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Veterans Press Conference Opening Remarks
June 1, 2014
Helena, MT

Thank you for being here. I appreciate you coming on such short notice.

If there’s a topic, however, that should cause us all to stop what we’re doing and take pause, it’s veterans’
health care.

The issues facing the VA are troubling and unfortunately not new.

As you all know, the fallout from recent allegations and reports have led to a shakeup in the VA’s leadership.

Secretary Shinseki’s record of service and his efforts to improve the lives of his fellow veterans stand for what
is right about America.

I worked together with Shinseki and former Secretary Peake to open 2 new Veterans Centers in Kalispell and
Great Falls;

7 new Community-Based Outpatient Clinics in Havre, Lewistown, Cut Bank, Plentywood, Libby, Hamilton and
Missoula and a new inpatient mental health facility at Fort Harrison.

And I secured funding for an expansion of the veterans’ clinic in Billings.

I’ve fought to improve the use of telemedicine and to get veterans suffering from PTSD and Traumatic Brain
Injury better care.

But it’s unacceptable if even one veteran isn’t getting the care they need. Veterans make tremendous sacrifices
– they earned timely and reliable care. There is no room for error.

And their care comes before any one person.

Let me be clear: Secretary Shinseki’s resignation will not fix all of the problems at the VA. We must fix the
systemic issues at the department that leads to a lack of accountability and transparency, long wait times and a
shortage of trained physicians.

Nine out of ten veterans say they are satisfied with the quality of care they receive from the VA once they get in
the door. The biggest problem is getting folks through that door.

With more veterans using the VA system than ever before, we need to fix these access problems now.

That’s why I’m announcing today that I am launching a listening tour around Montana to gather feedback on
veterans’ healthcare. I’ll be visiting towns and cities across our state this summer – rural and urban – to make
sure Montana veterans have a voice in how we move forward.

On my tour, I’ll be listening for what the VA is doing right and what it needs to do better.

I’ll be looking for ideas that I can turn into good legislation when I get back to Washington.

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Hearings and listening sessions are important. But turning them into action and results – in this case results that
save lives – is what’s most important.

That’s why I’m also pushing a package of bills and funding provisions that will address three areas of concern:
accountability and transparency, workforce shortages, and access to care.

As a member of the Appropriations Committee, I have three new funding provisions that will give investigators
and medical examiners more teeth to take a hard look at the issues facing the VA. This includes a new provision
to give more resources to the Department of Justice to investigate any criminal wrongdoing. And for the first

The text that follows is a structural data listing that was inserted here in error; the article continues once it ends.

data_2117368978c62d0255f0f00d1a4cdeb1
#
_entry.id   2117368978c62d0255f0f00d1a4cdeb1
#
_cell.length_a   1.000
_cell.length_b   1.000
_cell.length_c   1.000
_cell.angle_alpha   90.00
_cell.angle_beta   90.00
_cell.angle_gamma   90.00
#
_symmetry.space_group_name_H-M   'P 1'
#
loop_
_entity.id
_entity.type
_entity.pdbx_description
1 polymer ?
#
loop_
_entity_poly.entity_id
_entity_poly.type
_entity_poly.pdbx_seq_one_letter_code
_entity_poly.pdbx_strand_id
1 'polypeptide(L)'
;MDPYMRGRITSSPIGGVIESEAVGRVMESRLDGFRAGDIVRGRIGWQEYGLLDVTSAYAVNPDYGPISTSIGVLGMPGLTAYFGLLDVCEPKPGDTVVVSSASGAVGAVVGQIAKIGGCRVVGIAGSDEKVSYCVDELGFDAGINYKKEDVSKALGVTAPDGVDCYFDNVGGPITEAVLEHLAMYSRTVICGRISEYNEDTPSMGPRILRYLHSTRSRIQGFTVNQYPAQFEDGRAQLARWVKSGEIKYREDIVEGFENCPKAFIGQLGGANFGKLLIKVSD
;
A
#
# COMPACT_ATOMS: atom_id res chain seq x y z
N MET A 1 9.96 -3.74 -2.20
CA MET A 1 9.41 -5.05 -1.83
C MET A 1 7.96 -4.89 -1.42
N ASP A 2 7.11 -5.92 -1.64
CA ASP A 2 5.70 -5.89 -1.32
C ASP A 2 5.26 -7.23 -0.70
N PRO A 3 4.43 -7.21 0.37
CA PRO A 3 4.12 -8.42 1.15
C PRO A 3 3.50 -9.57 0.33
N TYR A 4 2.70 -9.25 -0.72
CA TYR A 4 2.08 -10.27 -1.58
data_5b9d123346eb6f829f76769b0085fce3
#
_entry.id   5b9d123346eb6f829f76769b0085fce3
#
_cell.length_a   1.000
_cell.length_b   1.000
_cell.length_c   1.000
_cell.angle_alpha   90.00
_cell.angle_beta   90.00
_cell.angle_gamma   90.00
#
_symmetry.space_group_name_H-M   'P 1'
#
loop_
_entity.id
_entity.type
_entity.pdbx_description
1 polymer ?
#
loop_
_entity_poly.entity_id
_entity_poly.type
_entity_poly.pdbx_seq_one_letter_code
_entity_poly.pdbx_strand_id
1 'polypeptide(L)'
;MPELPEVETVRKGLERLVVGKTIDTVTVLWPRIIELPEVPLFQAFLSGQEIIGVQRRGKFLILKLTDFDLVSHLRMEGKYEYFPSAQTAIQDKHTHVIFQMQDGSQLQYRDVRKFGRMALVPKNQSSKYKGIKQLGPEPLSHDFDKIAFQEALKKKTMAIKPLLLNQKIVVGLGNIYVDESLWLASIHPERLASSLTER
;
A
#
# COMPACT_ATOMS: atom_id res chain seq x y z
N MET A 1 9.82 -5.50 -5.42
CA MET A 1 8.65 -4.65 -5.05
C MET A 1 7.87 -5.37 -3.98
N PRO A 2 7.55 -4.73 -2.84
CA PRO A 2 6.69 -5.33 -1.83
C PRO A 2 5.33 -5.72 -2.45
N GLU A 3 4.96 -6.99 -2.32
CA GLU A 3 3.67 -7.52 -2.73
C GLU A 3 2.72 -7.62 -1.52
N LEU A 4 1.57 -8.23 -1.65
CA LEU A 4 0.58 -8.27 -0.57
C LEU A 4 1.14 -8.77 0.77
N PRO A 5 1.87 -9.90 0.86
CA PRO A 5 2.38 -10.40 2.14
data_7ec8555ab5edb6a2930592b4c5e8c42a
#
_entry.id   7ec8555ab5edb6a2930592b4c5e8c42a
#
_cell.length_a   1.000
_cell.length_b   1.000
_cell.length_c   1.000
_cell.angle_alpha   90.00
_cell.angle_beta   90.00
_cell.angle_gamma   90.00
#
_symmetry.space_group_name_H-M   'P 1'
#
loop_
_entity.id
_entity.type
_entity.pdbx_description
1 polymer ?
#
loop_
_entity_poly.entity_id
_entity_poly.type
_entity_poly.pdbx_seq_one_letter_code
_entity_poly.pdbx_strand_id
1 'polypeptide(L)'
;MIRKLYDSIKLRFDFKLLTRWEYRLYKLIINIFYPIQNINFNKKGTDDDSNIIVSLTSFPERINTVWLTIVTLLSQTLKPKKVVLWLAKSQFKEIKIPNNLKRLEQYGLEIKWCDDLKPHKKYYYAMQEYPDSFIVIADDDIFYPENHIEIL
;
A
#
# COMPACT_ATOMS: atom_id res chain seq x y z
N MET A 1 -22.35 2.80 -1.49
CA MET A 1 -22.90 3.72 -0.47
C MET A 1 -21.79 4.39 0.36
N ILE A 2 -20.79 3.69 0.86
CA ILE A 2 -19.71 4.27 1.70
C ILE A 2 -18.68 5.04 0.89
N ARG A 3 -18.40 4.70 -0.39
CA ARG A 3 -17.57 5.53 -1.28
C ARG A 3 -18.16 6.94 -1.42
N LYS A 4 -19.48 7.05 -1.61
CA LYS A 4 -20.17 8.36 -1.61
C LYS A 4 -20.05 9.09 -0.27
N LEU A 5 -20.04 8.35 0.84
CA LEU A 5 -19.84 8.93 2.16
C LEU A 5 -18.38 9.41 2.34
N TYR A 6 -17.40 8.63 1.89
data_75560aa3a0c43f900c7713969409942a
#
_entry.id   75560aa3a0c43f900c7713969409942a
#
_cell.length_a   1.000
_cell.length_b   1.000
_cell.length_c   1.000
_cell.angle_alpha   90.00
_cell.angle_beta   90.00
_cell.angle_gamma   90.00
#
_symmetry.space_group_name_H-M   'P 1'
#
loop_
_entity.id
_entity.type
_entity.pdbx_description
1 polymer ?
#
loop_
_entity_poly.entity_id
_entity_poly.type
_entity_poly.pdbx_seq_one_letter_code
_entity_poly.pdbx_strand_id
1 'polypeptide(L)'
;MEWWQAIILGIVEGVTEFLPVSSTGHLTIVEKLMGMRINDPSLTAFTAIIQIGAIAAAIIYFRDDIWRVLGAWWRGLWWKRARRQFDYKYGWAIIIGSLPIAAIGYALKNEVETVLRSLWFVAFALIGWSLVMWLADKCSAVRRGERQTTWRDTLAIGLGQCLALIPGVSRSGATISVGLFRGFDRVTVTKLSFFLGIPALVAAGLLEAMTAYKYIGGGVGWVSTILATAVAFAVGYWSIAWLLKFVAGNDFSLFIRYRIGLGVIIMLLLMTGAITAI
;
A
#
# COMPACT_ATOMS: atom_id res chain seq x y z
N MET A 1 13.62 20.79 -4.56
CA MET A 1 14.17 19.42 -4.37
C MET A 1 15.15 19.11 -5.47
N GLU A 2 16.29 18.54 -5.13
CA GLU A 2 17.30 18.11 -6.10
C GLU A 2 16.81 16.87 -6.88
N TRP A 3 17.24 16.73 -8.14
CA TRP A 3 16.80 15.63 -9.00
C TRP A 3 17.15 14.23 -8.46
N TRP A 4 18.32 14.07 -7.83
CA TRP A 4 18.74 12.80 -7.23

time ever, one of these provisions would make the medical inspector’s reports public.

I also have legislation that will address workforces shortage issues. These bills will remove the cap on the VA’s
student loan repayment program and reauthorize the tuition assistance program for medical professionals -
incentivizing more folks to go work for veterans. Something we desperately need in many parts of the country.

Regarding access issues, I’m pushing for an expansion of Project ARCH – a pilot program that has been
successful in connecting veterans with timely care. And I have asked the VA to form partnerships with rural
providers so veterans don’t have to drive hours to get access to health care.

Additionally, we all know the VA is home to thousands of workers who dedicate their lives to helping
veterans. I’ve met VA staff here in Montana doing outstanding work. But as we’ve seen lately, there are some
bad apples around the country.

That’s why I’m outlining a process for my office to receive whistleblower comments from VA staff. My office
is ready to forward any complaints about VA healthcare to investigators. All claims of mismanagement or poor
care at the VA must be thoroughly and professionally investigated.

My staff will confidentially share claims with the Office of the Inspector General, whose sole responsibility is
to expose VA waste, fraud and abuse. My staff and I can provide more details on how to do this after today’s

Finally, I want to reiterate one more thing – privatizing the VA will result in worse care for veterans – because
medical professionals would no longer be answering to patients but instead to shareholders. I will not allow that
to happen.

Our focus must remain on improving veterans’ access to quality care.

These brave men and women put their lives on the line for our freedoms. They risk life and limb so that this
country can continue to stand as a shining example to other nations around the world.

Those sacrifices, however, come at a price. And they come with a responsibility that we all must bear. We
should never let veterans down, but if we do, we must re-dedicate ourselves to their everlasting support.

I look forward to continuing my efforts to improve veterans’ care, get to the bottom of the problems at the VA,
and living up to our responsibilities.

With that, I’d like to open it up to your questions. Thank you again for coming.